Upgrading Your Equipment
Once you decide you're into triathlons for the long haul, your next step is to review your gear, starting at the top. No need to break the bank here, but you can make some modest changes that will improve the triathlon experience and provide the potential for better results. It's still up to you and how well you train, but all things being equal, better gear can take minutes off your triathlon time.
Start by making an assessment of the bicycle you used in your race. First, does the bike belong to you? It's not uncommon for a first-time triathlete to borrow a bicycle to avoid the expense of buying one for an event that might not be repeated. If the bike you rode is yours, ask yourself some questions. Does it fit you well? Is it comfortable when you ride? Is it in good mechanical shape? If the answer to these questions is yes, turn your attention to the wheels.
Your bike frame might not be as sleek as the frames of some of the riders you have seen, but unless it's a pure clunker, you can make a major upgrade to your bike with better wheels. Regular training wheels are heavy and have lots of wind-resistant spokes. They are sturdy but not very aerodynamic.
Head for the bike store and let the experts help you select a set of racing wheels for your machine. Plan to spend $700 to $1,100 for the new wheels. That might sound like a lot, but it's considerably less expensive than a whole new bicycle (that's your story for the spouse, anyway, and you should stick to it). Because the wheels can make such a dramatic difference, you usually get more bang for the buck by simply investing in race wheels rather than a new machine.
Don't throw away the old bicycle wheels after buying a set of racing wheels. Keep training with the heavier wheels, saving wear and tear on the expensive new set. On race day, your new wheels will feel extra light after all the training on the heavy ones.
Racing wheels are lighter and more aerodynamic with better bearings for easier spin. Some racing wheels are solid, called discs, and offer virtually no wind resistance straight on. These solid wheels are used only on the rear. Discs are sometimes banned in races where high crosswinds could blow bikers over and greatly increase the risk of accidents.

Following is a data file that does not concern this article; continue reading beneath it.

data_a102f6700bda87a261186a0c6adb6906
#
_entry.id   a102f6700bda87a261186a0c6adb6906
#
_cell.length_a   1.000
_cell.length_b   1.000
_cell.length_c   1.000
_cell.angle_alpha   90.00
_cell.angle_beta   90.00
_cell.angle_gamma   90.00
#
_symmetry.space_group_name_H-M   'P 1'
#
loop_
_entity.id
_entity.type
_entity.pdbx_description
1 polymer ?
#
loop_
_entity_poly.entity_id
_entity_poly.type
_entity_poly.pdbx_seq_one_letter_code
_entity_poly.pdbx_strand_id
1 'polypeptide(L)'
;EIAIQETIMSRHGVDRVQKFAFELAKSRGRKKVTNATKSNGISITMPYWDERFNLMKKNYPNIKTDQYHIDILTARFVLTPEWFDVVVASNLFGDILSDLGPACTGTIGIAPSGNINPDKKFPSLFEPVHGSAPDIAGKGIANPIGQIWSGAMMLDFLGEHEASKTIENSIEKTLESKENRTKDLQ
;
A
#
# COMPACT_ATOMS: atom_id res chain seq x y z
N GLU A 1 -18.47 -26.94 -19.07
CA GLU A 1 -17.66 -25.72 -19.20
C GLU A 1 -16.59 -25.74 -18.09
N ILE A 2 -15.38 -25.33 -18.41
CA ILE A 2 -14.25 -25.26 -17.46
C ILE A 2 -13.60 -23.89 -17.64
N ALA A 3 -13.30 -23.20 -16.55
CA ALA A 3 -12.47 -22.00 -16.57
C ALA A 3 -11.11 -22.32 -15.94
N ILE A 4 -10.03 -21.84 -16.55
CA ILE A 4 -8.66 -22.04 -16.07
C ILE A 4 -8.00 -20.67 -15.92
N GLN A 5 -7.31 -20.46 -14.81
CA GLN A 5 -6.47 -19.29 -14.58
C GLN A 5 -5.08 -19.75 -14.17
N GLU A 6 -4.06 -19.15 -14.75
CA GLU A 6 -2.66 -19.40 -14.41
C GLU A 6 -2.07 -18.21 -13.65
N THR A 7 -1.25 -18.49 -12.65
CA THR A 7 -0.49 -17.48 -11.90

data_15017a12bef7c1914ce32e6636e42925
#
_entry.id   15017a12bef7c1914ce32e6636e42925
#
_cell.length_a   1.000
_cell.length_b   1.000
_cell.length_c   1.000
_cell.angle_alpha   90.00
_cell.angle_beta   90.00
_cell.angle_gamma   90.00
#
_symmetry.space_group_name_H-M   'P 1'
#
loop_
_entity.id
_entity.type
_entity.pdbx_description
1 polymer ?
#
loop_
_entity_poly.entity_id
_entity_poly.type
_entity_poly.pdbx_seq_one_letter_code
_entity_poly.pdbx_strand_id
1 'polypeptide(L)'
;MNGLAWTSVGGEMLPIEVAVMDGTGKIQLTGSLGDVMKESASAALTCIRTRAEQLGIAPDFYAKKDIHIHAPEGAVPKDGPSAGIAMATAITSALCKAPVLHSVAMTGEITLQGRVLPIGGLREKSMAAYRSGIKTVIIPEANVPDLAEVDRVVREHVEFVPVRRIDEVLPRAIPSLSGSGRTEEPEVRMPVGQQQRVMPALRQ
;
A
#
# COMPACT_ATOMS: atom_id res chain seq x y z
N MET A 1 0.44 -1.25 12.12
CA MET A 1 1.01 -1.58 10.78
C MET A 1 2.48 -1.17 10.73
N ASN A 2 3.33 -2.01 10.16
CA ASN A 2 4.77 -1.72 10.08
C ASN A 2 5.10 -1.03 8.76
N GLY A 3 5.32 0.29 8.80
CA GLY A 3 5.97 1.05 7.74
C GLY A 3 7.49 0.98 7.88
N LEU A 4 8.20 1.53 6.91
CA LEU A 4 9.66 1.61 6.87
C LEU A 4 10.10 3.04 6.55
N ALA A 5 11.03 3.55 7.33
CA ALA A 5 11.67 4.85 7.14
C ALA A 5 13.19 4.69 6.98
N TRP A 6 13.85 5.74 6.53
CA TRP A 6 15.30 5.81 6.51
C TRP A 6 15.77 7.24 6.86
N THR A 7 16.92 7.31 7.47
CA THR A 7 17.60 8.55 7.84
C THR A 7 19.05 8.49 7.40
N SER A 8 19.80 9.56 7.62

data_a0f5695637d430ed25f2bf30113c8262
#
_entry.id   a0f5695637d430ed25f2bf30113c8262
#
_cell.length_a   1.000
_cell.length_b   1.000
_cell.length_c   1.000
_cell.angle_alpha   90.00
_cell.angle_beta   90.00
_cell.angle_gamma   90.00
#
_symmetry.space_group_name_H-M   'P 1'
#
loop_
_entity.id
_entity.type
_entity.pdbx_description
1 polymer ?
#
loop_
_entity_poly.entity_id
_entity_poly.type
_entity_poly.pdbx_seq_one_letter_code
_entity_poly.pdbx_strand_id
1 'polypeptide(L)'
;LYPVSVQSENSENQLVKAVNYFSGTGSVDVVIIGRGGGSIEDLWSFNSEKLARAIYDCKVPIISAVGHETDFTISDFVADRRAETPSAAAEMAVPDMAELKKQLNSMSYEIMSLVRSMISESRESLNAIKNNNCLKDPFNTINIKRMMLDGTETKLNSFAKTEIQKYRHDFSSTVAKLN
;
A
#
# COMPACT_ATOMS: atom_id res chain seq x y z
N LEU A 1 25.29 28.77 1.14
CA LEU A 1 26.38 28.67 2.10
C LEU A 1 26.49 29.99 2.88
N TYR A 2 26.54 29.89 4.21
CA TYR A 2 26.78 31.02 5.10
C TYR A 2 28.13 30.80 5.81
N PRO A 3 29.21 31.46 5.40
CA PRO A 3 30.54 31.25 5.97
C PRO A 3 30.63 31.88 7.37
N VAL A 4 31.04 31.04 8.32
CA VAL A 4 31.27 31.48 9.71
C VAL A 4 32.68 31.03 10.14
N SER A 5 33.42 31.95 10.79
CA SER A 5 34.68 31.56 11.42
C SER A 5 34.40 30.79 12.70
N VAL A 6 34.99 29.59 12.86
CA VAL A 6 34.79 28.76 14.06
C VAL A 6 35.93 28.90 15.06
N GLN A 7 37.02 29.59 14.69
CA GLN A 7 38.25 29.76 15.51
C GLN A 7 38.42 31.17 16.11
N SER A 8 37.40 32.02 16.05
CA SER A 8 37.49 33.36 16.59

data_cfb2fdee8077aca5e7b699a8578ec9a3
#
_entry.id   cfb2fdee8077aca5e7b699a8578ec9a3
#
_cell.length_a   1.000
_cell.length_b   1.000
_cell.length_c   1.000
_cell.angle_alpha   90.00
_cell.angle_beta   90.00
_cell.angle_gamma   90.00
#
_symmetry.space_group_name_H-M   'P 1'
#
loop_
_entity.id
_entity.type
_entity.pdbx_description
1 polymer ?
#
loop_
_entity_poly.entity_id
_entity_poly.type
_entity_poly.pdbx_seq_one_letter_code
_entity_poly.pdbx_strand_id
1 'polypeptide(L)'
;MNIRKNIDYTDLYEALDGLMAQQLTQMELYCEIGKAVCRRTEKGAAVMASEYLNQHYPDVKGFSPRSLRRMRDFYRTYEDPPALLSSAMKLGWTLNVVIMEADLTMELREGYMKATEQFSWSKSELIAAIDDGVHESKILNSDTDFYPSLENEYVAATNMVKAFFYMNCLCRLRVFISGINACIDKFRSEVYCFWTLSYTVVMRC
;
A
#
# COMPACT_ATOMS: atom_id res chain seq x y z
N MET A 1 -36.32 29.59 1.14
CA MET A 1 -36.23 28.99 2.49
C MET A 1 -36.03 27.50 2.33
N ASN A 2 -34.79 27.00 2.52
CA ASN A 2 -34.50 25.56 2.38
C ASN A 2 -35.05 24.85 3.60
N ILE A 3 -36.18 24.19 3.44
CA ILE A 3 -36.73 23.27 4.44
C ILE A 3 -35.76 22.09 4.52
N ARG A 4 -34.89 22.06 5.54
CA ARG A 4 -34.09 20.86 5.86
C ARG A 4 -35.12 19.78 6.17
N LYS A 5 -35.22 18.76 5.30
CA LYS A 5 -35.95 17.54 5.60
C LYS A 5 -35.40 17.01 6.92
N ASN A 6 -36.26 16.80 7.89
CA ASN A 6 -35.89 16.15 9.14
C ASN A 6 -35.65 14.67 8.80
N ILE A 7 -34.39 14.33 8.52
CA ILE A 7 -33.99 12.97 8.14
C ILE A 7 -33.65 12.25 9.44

Your bike shop will have lots of options when it comes to race wheels. You'll see titanium, carbon fiber, and wheels with thick rims (called “deep dish”). Let the experts match the wheels with your bicycle frame and your objectives in upgrading.
If you decide that you need a new bicycle after all, keep the issue of wheels in mind. In general, you will be better off early in your triathlon career to opt for a modest frame, dressing it up with better wheels and gears.
Before you start shopping, in person or online, set a price range and stick with it. The local triathlon club might know someone looking to sell a bicycle that would be a significant upgrade to yours. You could make a major move up without spending a fortune.
Remember, the fit of your bicycle and the wheels are the most important considerations. Get your money's worth out of the bicycle you own before you move up.
Ultimately, you and your effort in training will have the greatest influence on how well you do on race day, but there are a few training aids that can help you get better. There are many electronic devices that help you keep track of your workouts. Some are capable of downloading data directly to your computer. Devices connected to global positioning system (GPS) satellites are discussed in Chapter 10. Look for the ones that can be used for running and biking.
Heart rate monitors (also discussed in Chapter 10) are very useful in helping you avoid overtraining. Most are very easy to use.
Light on Your Feet
Lastly, consider an upgrade in your running shoes. If you have no biome-chanical issues, consider a pair of racing flats. They are very light, weighing as little as 7.5 ounces per shoe, compared to regular training shoes that typically hit 11 or 12 ounces or more. You might not think a difference measured in ounces could be very significant, but at the end of a hard race, your 12-ounce shoes can feel like a pair of bricks compared to a set of racing flats.
Bear in mind that racing flats typically do not have a lot of support or stability and generally are best for short races (5K and 10K) and lightweight runners. If you're at 180 pounds or more, stick to your regular shoes.